What if parents want a second opinion?
Cancer in a child usually needs to be dealt with quickly. Once a diagnosis is made and all the needed tests are done, treatment is started right away. Sometimes treatment planning is delayed because the doctors have trouble making an exact diagnosis. In this case, pediatric hematologists and oncologists often consult with their colleagues around the country to help make the diagnosis as quickly as possible.
If parents have doubts about their child’s diagnosis, or questions about the treatment plan, they have the right to get a second opinion. Most doctors understand and are comfortable with such requests, and will often help parents find specialists at another center. They can send tissue from biopsies or other test results that will help the doctors you are consulting. Parents should check with their insurer or managed care provider to see if their health plan will cover a second opinion.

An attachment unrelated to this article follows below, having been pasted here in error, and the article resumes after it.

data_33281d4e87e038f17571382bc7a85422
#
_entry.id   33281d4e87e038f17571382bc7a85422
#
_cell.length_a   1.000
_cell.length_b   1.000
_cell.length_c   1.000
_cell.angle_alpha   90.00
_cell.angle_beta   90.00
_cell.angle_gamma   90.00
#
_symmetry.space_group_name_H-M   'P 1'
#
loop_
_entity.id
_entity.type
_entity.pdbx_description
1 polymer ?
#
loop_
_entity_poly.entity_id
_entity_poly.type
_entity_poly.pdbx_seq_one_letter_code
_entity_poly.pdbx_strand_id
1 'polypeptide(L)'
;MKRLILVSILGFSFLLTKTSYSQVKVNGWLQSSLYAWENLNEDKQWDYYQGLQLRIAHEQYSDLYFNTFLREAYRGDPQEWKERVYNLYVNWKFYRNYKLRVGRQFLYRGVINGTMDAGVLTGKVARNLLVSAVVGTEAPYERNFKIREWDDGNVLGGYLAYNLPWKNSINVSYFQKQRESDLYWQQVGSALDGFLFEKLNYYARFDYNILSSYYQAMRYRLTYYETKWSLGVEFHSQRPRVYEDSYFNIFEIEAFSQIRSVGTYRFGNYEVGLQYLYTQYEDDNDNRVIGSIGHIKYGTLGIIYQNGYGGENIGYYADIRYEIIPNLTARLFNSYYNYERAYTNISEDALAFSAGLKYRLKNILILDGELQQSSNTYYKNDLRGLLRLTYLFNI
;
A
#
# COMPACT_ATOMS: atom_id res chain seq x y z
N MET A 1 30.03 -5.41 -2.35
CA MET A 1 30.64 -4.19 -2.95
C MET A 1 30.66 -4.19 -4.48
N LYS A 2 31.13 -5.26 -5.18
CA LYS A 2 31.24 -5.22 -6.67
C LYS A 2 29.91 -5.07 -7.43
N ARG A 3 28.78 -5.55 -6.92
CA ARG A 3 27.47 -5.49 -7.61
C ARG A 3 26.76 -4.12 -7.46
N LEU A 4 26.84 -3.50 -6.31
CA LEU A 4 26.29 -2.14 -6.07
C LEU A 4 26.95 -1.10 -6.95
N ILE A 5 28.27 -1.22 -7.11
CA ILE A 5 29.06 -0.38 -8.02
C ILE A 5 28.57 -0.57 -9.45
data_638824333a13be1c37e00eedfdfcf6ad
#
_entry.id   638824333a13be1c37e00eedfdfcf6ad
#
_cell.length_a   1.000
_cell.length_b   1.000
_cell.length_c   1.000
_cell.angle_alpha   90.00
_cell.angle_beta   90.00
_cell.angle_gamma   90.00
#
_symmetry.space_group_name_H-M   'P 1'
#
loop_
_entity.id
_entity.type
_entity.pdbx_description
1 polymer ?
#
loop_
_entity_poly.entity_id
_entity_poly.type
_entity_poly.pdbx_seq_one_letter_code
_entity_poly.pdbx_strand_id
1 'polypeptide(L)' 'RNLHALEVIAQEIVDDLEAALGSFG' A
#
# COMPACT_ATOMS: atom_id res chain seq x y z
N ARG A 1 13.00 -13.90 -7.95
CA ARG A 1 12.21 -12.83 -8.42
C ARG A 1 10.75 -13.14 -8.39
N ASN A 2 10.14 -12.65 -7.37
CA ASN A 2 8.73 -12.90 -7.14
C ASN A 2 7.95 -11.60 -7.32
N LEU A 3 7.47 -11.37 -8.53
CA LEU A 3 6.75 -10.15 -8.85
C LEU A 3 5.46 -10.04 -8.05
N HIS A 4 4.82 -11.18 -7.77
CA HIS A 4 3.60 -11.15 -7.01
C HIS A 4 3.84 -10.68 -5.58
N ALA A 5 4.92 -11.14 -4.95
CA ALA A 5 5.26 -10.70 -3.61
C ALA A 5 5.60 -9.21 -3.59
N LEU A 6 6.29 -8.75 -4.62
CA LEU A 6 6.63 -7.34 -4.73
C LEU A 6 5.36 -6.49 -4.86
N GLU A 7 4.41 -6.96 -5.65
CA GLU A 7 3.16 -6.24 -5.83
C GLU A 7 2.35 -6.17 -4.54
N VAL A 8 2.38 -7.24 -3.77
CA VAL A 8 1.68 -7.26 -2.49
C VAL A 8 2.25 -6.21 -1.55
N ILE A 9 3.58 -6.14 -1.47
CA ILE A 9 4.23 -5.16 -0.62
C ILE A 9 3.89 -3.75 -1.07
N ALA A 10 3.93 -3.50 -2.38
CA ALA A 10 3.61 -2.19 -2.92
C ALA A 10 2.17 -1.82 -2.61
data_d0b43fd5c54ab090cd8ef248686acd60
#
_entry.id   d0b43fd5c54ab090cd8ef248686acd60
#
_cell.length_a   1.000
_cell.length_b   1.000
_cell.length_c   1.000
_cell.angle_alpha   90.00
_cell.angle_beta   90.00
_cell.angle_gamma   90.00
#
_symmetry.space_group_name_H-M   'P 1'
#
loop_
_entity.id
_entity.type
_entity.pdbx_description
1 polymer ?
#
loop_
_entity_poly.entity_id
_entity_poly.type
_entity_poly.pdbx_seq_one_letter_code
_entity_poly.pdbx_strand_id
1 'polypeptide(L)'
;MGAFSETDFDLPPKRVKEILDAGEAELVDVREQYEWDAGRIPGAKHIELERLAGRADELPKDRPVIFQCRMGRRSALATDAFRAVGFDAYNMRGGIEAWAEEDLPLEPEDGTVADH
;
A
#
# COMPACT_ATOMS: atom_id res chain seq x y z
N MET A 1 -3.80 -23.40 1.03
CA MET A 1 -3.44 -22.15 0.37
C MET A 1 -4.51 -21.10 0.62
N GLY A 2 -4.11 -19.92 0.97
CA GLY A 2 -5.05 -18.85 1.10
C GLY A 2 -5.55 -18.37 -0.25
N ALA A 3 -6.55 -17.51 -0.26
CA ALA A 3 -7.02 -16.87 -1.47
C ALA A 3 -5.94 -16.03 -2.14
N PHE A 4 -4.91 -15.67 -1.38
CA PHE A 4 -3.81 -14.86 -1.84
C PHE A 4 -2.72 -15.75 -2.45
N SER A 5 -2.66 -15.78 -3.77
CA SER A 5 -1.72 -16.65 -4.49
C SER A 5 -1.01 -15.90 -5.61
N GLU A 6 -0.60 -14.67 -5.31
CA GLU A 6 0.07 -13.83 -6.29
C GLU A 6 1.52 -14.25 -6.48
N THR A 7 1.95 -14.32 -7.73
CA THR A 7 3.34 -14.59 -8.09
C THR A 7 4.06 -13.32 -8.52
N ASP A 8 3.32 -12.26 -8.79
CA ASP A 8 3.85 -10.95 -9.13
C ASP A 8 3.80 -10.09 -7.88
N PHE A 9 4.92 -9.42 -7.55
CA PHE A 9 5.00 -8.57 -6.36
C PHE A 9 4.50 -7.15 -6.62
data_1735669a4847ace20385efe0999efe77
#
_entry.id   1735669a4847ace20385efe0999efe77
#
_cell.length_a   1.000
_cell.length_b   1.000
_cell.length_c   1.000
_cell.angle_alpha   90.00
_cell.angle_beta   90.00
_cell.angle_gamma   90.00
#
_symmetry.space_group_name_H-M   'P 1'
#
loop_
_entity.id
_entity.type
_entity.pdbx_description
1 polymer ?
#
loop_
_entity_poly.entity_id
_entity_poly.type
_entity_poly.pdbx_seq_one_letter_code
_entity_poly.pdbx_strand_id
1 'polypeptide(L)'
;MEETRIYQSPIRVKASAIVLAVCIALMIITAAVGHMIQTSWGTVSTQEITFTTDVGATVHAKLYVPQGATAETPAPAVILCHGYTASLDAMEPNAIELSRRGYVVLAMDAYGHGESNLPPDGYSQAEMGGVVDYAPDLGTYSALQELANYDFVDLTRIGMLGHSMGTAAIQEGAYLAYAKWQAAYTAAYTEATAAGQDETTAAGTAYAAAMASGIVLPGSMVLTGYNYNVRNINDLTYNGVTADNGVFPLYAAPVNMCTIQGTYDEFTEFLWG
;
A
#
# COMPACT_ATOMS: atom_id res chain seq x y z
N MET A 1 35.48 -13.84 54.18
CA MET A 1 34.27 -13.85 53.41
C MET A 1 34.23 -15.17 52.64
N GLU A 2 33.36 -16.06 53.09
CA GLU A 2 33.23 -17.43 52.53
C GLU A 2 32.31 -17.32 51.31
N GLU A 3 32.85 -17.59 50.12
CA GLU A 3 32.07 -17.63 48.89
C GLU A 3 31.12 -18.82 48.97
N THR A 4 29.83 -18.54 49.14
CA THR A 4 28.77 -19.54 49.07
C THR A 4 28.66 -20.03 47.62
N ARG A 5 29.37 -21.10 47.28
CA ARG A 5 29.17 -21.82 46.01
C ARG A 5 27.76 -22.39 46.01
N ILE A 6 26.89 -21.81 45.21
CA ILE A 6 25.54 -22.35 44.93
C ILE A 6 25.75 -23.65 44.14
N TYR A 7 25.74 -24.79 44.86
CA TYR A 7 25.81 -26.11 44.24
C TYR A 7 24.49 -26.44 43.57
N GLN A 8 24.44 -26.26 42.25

Sometimes, parents have so much trouble believing their child’s diagnosis that they aren’t satisfied even with a second opinion. It’s important for them to remember that long delays may harm their child’s chances to respond well to treatment. Once a diagnosis is confirmed, treatment should be started as soon as possible.
- When a child has cancer, it’s a crisis for the whole family.
- How do parents usually react to a child’s cancer diagnosis?
- Ways to improve coping
- How can parents be sure their child gets the best treatment?
- What if parents want a second opinion?
- How do children with cancer and their siblings react to a cancer diagnosis?
- What helps kids with cancer and their brothers and sisters?
- Keeping up with schoolwork during a child’s illness
- Will the child and family ever return to normal after a cancer diagnosis?
- To learn more